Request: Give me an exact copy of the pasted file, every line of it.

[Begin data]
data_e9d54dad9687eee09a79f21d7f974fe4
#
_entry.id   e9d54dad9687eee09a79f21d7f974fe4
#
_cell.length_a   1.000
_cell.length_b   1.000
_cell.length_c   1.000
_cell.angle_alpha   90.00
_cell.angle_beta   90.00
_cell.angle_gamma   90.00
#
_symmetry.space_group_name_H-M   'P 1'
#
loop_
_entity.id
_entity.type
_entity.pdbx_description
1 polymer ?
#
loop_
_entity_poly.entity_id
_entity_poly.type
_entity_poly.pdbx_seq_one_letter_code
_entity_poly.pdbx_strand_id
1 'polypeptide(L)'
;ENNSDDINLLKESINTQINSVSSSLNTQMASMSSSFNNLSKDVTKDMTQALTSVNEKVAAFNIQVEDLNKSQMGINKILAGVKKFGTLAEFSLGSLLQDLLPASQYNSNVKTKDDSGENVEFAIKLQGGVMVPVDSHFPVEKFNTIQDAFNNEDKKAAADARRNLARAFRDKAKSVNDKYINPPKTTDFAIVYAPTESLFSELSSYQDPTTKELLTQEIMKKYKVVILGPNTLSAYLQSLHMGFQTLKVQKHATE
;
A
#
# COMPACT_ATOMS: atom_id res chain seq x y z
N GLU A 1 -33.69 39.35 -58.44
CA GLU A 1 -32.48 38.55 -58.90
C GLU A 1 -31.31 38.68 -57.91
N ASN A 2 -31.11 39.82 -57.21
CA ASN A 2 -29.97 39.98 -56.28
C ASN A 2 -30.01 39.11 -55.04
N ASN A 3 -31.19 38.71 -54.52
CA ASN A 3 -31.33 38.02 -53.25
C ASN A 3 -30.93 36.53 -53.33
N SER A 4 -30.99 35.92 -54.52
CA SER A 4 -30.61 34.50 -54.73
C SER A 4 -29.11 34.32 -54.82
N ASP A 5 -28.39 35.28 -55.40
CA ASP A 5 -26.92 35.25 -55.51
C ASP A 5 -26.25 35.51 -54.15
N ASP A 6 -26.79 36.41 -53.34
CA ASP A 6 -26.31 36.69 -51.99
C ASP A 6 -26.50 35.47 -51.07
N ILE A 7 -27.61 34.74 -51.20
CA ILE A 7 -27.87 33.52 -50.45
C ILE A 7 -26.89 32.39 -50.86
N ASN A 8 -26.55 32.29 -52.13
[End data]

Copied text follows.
data_e9d54dad9687eee09a79f21d7f974fe4
#
_entry.id   e9d54dad9687eee09a79f21d7f974fe4
#
_cell.length_a   1.000
_cell.length_b   1.000
_cell.length_c   1.000
_cell.angle_alpha   90.00
_cell.angle_beta   90.00
_cell.angle_gamma   90.00
#
_symmetry.space_group_name_H-M   'P 1'
#
loop_
_entity.id
_entity.type
_entity.pdbx_description
1 polymer ?
#
loop_
_entity_poly.entity_id
_entity_poly.type
_entity_poly.pdbx_seq_one_letter_code
_entity_poly.pdbx_strand_id
1 'polypeptide(L)'
;ENNSDDINLLKESINTQINSVSSSLNTQMASMSSSFNNLSKDVTKDMTQALTSVNEKVAAFNIQVEDLNKSQMGINKILAGVKKFGTLAEFSLGSLLQDLLPASQYNSNVKTKDDSGENVEFAIKLQGGVMVPVDSHFPVEKFNTIQDAFNNEDKKAAADARRNLARAFRDKAKSVNDKYINPPKTTDFAIVYAPTESLFSELSSYQDPTTKELLTQEIMKKYKVVILGPNTLSAYLQSLHMGFQTLKVQKHATE
;
A
#
# COMPACT_ATOMS: atom_id res chain seq x y z
N GLU A 1 -33.69 39.35 -58.44
CA GLU A 1 -32.48 38.55 -58.90
C GLU A 1 -31.31 38.68 -57.91
N ASN A 2 -31.11 39.82 -57.21
CA ASN A 2 -29.97 39.98 -56.28
C ASN A 2 -30.01 39.11 -55.04
N ASN A 3 -31.19 38.71 -54.52
CA ASN A 3 -31.33 38.02 -53.25
C ASN A 3 -30.93 36.53 -53.33
N SER A 4 -30.99 35.92 -54.52
CA SER A 4 -30.61 34.50 -54.73
C SER A 4 -29.11 34.32 -54.82
N ASP A 5 -28.39 35.28 -55.40
CA ASP A 5 -26.92 35.25 -55.51
C ASP A 5 -26.25 35.51 -54.15
N ASP A 6 -26.79 36.41 -53.34
CA ASP A 6 -26.31 36.69 -51.99
C ASP A 6 -26.50 35.47 -51.07
N ILE A 7 -27.61 34.74 -51.20
CA ILE A 7 -27.87 33.52 -50.45
C ILE A 7 -26.89 32.39 -50.86
N ASN A 8 -26.55 32.29 -52.13